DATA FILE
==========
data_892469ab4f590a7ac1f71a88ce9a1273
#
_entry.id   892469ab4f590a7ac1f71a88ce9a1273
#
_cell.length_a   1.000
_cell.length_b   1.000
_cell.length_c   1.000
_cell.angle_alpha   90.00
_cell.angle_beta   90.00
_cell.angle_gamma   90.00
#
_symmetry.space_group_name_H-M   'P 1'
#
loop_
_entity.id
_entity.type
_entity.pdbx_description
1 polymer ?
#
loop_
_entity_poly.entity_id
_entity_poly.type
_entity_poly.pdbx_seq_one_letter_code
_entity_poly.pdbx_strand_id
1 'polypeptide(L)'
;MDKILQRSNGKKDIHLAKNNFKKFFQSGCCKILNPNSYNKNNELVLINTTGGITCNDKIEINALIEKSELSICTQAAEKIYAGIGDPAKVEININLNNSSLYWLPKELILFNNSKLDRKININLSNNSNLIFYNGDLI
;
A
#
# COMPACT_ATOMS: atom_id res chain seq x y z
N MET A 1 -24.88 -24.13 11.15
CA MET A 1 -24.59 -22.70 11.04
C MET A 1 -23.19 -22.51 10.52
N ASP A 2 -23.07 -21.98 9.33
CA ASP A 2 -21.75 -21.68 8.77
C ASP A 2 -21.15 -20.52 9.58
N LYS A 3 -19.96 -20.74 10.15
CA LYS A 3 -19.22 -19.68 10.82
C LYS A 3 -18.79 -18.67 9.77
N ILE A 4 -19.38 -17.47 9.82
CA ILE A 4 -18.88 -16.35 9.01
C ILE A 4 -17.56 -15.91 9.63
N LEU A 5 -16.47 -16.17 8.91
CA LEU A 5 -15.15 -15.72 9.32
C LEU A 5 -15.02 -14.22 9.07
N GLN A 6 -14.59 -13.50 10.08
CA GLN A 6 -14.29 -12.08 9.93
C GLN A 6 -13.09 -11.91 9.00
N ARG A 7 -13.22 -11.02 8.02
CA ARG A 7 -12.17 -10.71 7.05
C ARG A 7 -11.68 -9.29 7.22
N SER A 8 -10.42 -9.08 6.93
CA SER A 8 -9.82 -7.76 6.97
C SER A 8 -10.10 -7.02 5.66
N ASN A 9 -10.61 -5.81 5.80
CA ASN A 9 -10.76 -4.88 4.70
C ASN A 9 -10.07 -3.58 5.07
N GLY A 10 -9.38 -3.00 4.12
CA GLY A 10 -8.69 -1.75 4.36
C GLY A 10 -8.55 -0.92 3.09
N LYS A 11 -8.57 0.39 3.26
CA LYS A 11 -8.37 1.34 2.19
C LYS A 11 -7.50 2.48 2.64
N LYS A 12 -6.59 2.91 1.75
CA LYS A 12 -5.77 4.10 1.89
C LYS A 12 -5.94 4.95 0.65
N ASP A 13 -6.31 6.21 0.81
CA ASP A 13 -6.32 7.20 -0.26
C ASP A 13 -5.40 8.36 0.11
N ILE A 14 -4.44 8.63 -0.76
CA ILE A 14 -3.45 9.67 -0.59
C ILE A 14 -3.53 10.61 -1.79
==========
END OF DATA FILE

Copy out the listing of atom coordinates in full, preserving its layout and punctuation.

data_892469ab4f590a7ac1f71a88ce9a1273
#
_entry.id   892469ab4f590a7ac1f71a88ce9a1273
#
_cell.length_a   1.000
_cell.length_b   1.000
_cell.length_c   1.000
_cell.angle_alpha   90.00
_cell.angle_beta   90.00
_cell.angle_gamma   90.00
#
_symmetry.space_group_name_H-M   'P 1'
#
loop_
_entity.id
_entity.type
_entity.pdbx_description
1 polymer ?
#
loop_
_entity_poly.entity_id
_entity_poly.type
_entity_poly.pdbx_seq_one_letter_code
_entity_poly.pdbx_strand_id
1 'polypeptide(L)'
;MDKILQRSNGKKDIHLAKNNFKKFFQSGCCKILNPNSYNKNNELVLINTTGGITCNDKIEINALIEKSELSICTQAAEKIYAGIGDPAKVEININLNNSSLYWLPKELILFNNSKLDRKININLSNNSNLIFYNGDLI
;
A
#
# COMPACT_ATOMS: atom_id res chain seq x y z
N MET A 1 -24.88 -24.13 11.15
CA MET A 1 -24.59 -22.70 11.04
C MET A 1 -23.19 -22.51 10.52
N ASP A 2 -23.07 -21.98 9.33
CA ASP A 2 -21.75 -21.68 8.77
C ASP A 2 -21.15 -20.52 9.58
N LYS A 3 -19.96 -20.74 10.15
CA LYS A 3 -19.22 -19.68 10.82
C LYS A 3 -18.79 -18.67 9.77
N ILE A 4 -19.38 -17.47 9.82
CA ILE A 4 -18.88 -16.35 9.01
C ILE A 4 -17.56 -15.91 9.63
N LEU A 5 -16.47 -16.17 8.91
CA LEU A 5 -15.15 -15.72 9.32
C LEU A 5 -15.02 -14.22 9.07
N GLN A 6 -14.59 -13.50 10.08
CA GLN A 6 -14.29 -12.08 9.93
C GLN A 6 -13.09 -11.91 9.00
N ARG A 7 -13.22 -11.02 8.02
CA ARG A 7 -12.17 -10.71 7.05
C ARG A 7 -11.68 -9.29 7.22
N SER A 8 -10.42 -9.08 6.93
CA SER A 8 -9.82 -7.76 6.97
C SER A 8 -10.10 -7.02 5.66
N ASN A 9 -10.61 -5.81 5.80
CA ASN A 9 -10.76 -4.88 4.70
C ASN A 9 -10.07 -3.58 5.07
N GLY A 10 -9.38 -3.00 4.12
CA GLY A 10 -8.69 -1.75 4.36
C GLY A 10 -8.55 -0.92 3.09
N LYS A 11 -8.57 0.39 3.26
CA LYS A 11 -8.37 1.34 2.19
C LYS A 11 -7.50 2.48 2.64
N LYS A 12 -6.59 2.91 1.75
CA LYS A 12 -5.77 4.10 1.89
C LYS A 12 -5.94 4.95 0.65
N ASP A 13 -6.31 6.21 0.81
CA ASP A 13 -6.32 7.20 -0.26
C ASP A 13 -5.40 8.36 0.11
N ILE A 14 -4.44 8.63 -0.76
CA ILE A 14 -3.45 9.67 -0.59
C ILE A 14 -3.53 10.61 -1.79